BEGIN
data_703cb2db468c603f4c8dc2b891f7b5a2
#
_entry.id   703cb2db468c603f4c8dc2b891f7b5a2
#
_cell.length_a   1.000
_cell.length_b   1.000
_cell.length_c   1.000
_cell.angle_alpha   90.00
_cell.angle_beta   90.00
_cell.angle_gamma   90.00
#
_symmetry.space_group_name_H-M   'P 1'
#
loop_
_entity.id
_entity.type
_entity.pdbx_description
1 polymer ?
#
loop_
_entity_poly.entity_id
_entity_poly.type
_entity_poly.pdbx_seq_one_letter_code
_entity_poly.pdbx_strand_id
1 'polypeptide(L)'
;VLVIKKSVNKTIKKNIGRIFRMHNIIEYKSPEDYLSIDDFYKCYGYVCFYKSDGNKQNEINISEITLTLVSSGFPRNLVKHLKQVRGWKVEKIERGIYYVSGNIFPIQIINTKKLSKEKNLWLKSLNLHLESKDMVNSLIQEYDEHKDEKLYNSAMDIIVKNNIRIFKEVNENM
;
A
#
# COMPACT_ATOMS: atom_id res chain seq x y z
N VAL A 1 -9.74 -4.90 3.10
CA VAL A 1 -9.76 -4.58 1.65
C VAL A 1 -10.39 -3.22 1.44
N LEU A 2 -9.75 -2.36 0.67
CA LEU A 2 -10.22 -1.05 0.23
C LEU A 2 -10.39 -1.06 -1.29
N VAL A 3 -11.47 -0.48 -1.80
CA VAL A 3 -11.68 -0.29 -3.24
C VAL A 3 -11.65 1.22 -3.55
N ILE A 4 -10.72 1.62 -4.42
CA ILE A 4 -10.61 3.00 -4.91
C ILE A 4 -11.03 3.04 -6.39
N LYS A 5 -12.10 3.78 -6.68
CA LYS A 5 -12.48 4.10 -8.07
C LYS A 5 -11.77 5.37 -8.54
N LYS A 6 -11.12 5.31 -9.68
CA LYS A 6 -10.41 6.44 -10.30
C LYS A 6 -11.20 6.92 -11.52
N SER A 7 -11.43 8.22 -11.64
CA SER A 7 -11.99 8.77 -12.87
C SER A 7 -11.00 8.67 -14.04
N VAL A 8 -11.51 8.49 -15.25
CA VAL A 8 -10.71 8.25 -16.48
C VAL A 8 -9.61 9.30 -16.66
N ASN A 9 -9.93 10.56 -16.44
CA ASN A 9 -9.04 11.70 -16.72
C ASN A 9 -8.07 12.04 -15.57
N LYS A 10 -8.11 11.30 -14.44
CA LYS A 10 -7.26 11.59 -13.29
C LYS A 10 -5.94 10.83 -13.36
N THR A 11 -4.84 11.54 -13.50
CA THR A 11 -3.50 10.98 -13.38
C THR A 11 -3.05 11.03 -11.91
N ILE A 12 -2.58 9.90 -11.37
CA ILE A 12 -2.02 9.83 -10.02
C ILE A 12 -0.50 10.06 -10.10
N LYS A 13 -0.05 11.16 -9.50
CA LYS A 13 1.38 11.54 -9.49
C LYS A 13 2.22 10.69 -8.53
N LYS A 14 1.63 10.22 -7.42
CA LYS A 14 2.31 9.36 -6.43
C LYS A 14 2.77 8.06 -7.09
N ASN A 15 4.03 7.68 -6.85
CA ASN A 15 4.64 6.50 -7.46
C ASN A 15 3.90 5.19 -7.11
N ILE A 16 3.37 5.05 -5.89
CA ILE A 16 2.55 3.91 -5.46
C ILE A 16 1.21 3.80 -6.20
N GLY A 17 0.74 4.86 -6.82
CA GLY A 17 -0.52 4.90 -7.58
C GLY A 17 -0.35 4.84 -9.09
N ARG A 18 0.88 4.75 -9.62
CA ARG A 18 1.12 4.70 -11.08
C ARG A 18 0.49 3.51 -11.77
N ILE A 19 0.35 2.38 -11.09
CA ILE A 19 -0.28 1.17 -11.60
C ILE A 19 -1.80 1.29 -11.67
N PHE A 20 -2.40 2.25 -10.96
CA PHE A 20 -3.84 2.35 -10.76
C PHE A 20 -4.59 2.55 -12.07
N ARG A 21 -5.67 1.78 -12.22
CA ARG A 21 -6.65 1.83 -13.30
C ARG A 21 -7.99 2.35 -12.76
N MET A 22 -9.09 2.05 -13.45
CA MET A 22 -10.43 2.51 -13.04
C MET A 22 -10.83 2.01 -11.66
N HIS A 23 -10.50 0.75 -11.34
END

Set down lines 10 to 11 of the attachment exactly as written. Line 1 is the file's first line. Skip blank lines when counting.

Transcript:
_cell.angle_gamma   90.00
#